KUALA LUMPUR: China is strengthening it military ties with Asean nations in an effort to counterbalance the influence of the United States in the region.
It is doing this by cleverly using its military prowess and investment power to win over friends from among the Asean nations.
China and several Asean states have, especially over the last few years, engaged in diplomatic wrangling over China’s aggressive stance regarding several disputed islands and rocks in the South China Sea. But in recent months, there seems to be little of the tensions that were evident then.
The latest evidence of China’s soft moves, according to a report in the South China Morning Post (SCMP), is last week’s visit to China by Singapore Prime Minister Lee Hsien Loong where the two countries reaffirmed their commitment to conduct more joint drills.
The report quoted analysts as saying Chinese arms exports and the country’s regional military strength had helped improve its bilateral relationships.
It has also allowed China to assert itself as an alternative to the US, which has been closely involved in the region since the end of the Second World War.
Looking at the situation country by country, the SCMP report said Malaysia had seen its ties with China deepen in recent years “after Kuala Lumpur’s cash-strapped government increasingly opted to do business with China’s state-linked weapons suppliers”.
The report noted that Malaysia had bought low-cost aircraft, warships, and rockets from Beijing.
Last year, the two nations inked a RM1.17 billion deal – their first major defence contract – to jointly build four littoral mission ships, used for coastal patrols.
In addition, the report said, in April, the two nations set up a defence cooperation committee.
China has also invested about US$7.2 billion in developing a mega seaport near the Straits of Malacca.
The SCMP report noted that Laos and China reaffirmed their cooperative military relationship during a four-day visit by Chinese officials to Laos earlier this month. China is Laos’ largest foreign donor and investor.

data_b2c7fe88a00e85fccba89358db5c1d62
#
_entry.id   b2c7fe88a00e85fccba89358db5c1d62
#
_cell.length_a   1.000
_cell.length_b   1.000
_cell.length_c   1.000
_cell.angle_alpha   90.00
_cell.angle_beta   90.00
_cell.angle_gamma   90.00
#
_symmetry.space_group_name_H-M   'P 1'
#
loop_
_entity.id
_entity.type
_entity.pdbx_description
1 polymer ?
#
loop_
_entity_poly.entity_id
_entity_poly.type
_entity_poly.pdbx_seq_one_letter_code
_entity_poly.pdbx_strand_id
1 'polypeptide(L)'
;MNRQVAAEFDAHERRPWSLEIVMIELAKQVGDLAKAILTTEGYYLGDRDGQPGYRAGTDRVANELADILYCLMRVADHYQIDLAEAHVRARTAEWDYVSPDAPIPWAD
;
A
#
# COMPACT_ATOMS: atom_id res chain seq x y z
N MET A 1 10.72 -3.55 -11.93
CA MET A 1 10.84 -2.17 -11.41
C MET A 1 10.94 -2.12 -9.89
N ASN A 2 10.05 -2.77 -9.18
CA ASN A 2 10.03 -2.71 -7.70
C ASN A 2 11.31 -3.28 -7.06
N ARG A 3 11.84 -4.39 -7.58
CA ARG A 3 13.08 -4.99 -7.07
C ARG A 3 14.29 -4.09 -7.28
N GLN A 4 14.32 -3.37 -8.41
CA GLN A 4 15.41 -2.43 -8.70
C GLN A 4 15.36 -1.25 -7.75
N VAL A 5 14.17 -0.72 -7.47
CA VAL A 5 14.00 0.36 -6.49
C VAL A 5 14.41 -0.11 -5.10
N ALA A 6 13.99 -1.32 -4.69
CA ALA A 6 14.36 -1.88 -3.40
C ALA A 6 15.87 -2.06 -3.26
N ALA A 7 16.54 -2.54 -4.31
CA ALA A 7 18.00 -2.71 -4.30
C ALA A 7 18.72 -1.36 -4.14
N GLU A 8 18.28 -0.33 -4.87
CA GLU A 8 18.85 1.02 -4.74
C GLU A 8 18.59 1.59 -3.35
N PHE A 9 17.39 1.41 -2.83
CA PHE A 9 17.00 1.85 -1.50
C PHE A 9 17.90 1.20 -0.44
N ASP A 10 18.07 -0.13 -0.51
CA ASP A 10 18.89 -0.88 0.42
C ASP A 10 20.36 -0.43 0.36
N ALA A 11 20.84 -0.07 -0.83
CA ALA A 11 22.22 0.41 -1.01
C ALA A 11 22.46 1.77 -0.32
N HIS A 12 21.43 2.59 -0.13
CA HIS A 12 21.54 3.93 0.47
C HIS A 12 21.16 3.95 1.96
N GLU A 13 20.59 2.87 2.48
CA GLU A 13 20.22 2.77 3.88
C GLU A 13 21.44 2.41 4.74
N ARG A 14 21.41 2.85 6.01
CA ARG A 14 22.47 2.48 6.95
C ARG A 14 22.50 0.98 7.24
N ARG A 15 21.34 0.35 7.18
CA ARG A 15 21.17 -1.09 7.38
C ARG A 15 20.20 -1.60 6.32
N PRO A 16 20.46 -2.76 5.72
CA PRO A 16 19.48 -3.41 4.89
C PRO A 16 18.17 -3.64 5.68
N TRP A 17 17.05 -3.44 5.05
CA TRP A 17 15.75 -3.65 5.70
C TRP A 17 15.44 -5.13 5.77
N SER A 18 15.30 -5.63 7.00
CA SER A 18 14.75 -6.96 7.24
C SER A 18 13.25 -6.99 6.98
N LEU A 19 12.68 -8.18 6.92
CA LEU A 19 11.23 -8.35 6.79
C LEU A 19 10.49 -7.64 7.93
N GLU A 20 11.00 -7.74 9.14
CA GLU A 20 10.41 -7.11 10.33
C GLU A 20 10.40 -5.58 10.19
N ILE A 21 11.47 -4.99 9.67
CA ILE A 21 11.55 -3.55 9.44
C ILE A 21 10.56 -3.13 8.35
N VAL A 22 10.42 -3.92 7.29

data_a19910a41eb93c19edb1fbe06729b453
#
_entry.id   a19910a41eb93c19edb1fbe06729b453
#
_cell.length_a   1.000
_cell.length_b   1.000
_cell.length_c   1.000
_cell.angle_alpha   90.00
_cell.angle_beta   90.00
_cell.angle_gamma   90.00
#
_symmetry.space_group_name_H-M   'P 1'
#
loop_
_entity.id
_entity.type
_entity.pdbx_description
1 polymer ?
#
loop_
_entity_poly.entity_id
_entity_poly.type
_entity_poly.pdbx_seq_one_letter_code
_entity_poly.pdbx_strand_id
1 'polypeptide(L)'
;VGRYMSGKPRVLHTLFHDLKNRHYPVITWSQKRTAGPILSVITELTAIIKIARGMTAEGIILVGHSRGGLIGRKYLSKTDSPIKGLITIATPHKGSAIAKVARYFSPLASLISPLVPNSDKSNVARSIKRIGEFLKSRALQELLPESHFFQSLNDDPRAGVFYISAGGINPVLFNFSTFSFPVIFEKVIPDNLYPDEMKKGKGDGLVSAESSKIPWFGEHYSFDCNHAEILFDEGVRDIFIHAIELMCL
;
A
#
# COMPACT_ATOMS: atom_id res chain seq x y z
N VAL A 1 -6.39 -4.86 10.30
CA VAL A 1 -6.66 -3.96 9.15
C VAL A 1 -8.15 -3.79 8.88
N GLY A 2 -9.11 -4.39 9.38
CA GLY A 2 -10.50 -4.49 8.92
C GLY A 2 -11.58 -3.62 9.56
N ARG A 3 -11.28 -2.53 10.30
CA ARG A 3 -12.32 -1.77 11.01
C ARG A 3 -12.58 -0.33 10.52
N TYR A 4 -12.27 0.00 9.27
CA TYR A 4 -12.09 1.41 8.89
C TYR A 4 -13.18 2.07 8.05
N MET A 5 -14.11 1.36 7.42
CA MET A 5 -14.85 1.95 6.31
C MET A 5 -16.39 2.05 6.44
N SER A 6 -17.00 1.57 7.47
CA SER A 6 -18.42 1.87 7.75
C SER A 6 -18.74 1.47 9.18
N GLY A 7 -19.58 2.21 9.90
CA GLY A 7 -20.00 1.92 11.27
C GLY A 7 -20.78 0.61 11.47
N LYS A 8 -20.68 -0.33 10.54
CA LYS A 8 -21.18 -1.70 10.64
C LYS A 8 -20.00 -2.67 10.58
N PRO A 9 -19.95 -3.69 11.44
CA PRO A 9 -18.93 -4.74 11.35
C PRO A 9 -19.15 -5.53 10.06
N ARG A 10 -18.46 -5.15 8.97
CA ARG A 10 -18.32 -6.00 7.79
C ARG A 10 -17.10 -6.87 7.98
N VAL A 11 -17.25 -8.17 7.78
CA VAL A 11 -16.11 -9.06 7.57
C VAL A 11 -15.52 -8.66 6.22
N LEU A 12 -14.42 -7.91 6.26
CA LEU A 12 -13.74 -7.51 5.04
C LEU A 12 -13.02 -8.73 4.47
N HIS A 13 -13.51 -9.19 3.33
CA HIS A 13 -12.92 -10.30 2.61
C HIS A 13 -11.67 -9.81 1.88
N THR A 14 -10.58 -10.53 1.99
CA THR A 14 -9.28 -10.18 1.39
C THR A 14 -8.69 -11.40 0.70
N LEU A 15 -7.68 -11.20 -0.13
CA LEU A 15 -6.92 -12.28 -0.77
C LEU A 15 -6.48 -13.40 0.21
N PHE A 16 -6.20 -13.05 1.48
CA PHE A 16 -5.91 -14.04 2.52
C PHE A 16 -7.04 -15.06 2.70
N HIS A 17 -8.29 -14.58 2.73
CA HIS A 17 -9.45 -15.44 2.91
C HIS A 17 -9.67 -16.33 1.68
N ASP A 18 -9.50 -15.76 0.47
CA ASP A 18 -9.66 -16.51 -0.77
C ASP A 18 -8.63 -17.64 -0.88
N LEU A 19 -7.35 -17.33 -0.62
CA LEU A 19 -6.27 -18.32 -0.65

China has pledged to continue supporting the development of Laos’s communist army.
The report said even the Philippines, a long-time US ally in the region, had shifted its stance under current President Rodrigo Duterte.
Noting that relations between Beijing and Manila had warmed, the report said Chinese naval ships visited the Philippines for the first time since 2010 in April, and the Philippine coastguard sent 20 of its officers to train in China in May.
Duterte also signed a letter of intent in May to buy US$500 million in weapons and defence assets from one of China’s largest arms dealers.
Also, in June, Beijing provided US$7.3 million in military assistance to Manila in a high-profile ceremony, including some 3,000 rifles and six million pieces of ammunition.
The SCMP report said China was one of Cambodia’s largest arms suppliers since 2012, and that Beijing was providing funding for Cambodia’s military.
In October last year, the report noted, the two countries signed agreements for China to supply and fund the modernisation of the Cambodian army, with plans to ultimately acquire Chinese fighter jets.
The SCMP report said in recent years, military cooperation between China and Thailand had grown considerably, especially after the mid-2014 military coup in Thailand.
In June, the SCMP report noted, Bangkok approved a request by the Royal Thai Army to buy 34 armoured personnel carriers from China in a US$69.3 million deal, with more expected to come.
Earlier in the year, the Thai parliament approved plans to buy three Chinese submarines.
The two nations also held joint military exercises, including both land and sea operations, in May and June last year, the report added.